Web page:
According to reports, in what some say could be the first step toward a massive federal lawsuit, 83 people who consist of victims of the 2009 Fort Hood shooting rampage and the family members of those killed in the attack have filed administrative claims against the U.S. government alleging negligence and seeking around $750 million in damages. Sources say the claimants include family members of 8 of the 13 people killed during the rampage.
The claims assert that federal agencies succumbed to “political correctness” by ignoring warning signs of the shooter, Maj. Nidal Hasan. Maj. Hasan opened fire inside Fort Hood’s Soldier Readiness Processing Center, killing 12 soldiers and one civilian and wounding more than 30 people.
Reportedly, the claims cite which concluded that Hasan was a “ticking time bomb” and that federal agencies failed to take action against Hasan despite mounting evidence that the psychiatrist, born in Virginia to Palestinian parents, was embracing radical Islam.
Sources say the claims were filed under the Federal Tort Claims Act and were made against the FBI and the departments of the Army, Defense and Justice. Reportedly, they were filed last week before the two-year anniversary of the shootings, as the two-year window on filing was set to close. Legal sources explain that tort claims are the prerequisite to a lawsuit against the federal government, and federal agencies have six months to respond to the claims before a lawsuit can be initiated.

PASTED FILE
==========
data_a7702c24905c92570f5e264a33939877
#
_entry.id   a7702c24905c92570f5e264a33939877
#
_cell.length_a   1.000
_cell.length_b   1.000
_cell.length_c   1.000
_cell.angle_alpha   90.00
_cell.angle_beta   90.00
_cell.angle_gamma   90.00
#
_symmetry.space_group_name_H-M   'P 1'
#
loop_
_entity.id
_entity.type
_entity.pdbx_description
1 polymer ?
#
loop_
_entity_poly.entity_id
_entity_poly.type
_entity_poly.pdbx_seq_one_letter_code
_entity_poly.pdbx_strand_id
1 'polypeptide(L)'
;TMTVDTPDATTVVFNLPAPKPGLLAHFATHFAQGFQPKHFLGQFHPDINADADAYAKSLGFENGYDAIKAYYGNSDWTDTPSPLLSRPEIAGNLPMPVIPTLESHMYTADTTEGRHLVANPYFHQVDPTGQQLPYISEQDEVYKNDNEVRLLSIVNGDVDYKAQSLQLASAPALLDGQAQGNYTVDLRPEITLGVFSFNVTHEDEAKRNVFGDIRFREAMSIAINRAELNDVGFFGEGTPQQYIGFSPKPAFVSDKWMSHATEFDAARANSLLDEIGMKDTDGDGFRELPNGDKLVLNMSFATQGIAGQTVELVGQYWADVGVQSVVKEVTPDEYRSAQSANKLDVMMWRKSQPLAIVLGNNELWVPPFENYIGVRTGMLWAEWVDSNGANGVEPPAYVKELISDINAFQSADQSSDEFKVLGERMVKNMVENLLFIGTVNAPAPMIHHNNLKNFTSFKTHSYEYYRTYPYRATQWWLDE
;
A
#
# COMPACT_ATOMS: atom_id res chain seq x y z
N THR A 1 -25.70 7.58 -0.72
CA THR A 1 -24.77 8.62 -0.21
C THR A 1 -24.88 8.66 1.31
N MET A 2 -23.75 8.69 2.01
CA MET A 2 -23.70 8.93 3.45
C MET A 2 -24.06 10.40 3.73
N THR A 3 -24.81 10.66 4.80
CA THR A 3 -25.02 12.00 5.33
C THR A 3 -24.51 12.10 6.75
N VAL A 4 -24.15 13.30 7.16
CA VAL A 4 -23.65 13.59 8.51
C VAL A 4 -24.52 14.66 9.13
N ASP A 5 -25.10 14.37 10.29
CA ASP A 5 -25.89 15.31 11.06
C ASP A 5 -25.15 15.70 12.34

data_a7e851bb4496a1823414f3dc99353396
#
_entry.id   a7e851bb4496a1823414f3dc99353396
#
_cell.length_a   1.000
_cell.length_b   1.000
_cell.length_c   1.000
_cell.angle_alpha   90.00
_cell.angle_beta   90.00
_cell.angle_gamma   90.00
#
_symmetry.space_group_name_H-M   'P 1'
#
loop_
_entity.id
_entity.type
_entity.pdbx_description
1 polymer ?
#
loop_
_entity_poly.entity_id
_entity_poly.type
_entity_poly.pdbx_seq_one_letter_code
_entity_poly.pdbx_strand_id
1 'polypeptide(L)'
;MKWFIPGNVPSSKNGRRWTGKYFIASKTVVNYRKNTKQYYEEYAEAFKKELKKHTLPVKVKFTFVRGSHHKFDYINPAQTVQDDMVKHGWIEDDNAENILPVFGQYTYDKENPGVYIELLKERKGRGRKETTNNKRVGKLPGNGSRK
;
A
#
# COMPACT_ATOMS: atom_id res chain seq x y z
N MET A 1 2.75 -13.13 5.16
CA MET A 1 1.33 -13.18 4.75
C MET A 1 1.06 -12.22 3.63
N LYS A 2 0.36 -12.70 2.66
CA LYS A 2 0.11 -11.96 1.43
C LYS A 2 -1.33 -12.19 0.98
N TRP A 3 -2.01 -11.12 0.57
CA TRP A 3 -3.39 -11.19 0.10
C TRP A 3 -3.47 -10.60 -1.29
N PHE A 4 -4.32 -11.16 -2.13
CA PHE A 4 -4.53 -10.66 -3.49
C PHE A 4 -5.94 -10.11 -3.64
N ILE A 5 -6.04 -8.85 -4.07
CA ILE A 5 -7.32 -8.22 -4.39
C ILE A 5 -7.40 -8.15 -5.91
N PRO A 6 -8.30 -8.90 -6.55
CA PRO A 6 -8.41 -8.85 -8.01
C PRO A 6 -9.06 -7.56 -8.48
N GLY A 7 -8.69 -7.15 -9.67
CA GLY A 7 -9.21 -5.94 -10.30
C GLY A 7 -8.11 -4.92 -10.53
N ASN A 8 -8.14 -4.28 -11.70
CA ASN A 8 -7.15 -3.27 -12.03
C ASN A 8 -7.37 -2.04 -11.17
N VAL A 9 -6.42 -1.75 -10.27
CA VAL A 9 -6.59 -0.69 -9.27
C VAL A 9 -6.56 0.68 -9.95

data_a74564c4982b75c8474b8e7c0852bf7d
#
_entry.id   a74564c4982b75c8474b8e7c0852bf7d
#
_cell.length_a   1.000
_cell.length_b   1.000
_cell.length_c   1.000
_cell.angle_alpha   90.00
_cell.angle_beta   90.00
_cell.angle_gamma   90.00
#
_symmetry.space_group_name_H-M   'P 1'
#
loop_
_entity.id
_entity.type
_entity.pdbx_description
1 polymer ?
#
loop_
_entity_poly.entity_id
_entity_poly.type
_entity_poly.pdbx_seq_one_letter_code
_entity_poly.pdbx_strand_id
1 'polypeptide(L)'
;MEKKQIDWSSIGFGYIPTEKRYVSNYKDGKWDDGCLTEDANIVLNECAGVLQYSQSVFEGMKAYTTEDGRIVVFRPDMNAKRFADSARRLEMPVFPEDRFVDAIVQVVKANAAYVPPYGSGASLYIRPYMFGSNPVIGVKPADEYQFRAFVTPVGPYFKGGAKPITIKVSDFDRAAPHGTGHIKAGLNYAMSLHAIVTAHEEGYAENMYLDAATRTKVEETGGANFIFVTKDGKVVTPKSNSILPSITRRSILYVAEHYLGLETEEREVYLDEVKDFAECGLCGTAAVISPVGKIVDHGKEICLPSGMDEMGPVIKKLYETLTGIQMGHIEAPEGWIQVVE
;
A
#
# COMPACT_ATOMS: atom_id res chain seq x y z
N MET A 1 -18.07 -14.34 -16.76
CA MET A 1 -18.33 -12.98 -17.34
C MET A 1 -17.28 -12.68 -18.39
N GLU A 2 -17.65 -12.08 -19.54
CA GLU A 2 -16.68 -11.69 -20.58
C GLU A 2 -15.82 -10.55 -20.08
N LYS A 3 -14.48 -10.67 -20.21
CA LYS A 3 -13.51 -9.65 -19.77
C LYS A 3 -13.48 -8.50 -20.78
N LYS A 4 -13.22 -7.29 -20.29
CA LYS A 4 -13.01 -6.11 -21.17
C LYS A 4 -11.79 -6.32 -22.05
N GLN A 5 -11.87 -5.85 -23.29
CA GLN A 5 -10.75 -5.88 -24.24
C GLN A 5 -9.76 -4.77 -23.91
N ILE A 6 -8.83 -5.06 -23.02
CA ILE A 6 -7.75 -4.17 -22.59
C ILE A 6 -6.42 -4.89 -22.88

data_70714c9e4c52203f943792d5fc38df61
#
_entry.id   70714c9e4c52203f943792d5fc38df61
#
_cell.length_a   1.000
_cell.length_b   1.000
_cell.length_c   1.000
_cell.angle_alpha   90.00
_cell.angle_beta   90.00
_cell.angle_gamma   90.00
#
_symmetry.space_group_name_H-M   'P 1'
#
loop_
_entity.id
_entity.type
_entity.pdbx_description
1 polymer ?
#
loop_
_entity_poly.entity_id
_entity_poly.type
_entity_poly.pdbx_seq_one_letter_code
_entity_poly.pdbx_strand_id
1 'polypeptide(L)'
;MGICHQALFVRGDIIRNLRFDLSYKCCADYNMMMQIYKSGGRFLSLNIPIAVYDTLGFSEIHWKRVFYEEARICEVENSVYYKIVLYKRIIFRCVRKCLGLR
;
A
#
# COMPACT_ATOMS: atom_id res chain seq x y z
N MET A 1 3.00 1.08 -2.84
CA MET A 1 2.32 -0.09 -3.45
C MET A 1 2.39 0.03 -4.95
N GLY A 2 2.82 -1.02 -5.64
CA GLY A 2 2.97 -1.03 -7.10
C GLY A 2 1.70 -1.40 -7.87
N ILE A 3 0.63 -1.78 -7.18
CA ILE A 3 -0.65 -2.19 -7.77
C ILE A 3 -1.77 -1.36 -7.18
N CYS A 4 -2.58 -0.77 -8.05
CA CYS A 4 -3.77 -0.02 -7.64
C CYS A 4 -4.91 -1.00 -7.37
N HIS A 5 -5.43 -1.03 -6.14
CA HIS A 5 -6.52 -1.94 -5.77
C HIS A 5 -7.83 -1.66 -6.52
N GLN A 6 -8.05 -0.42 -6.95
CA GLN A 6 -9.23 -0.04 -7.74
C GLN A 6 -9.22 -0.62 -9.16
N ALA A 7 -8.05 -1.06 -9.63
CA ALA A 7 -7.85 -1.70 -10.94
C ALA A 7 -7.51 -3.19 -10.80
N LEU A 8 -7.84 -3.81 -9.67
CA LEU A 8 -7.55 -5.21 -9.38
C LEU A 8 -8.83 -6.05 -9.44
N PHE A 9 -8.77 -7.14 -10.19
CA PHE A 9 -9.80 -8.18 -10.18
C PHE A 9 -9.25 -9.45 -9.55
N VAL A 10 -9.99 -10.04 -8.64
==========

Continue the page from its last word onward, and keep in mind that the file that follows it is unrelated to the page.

According to reports, the claimants include nine soldiers and one civilian who were injured in the shooting, 19 family members of those injured victims and 54 family members of eight people killed in the attack.
However, according to legal experts, the claims and a potential federal lawsuit could complicate matters for military prosecutors seeking the death penalty against Hasan in a court-martial scheduled for March.
According to Retired Army Lt. Col Geoffrey Corn, a professor at the South Texas College of Law, said defense lawyers would probably seize on the fact that a number of potential witnesses believe the federal government, and particularly Hasan’s chain of command, share some liability in the shooting. “It’s a classic military defense; you blame the chain of command,” Corn said. “All this is doing is making the issue more visible, more palpable.”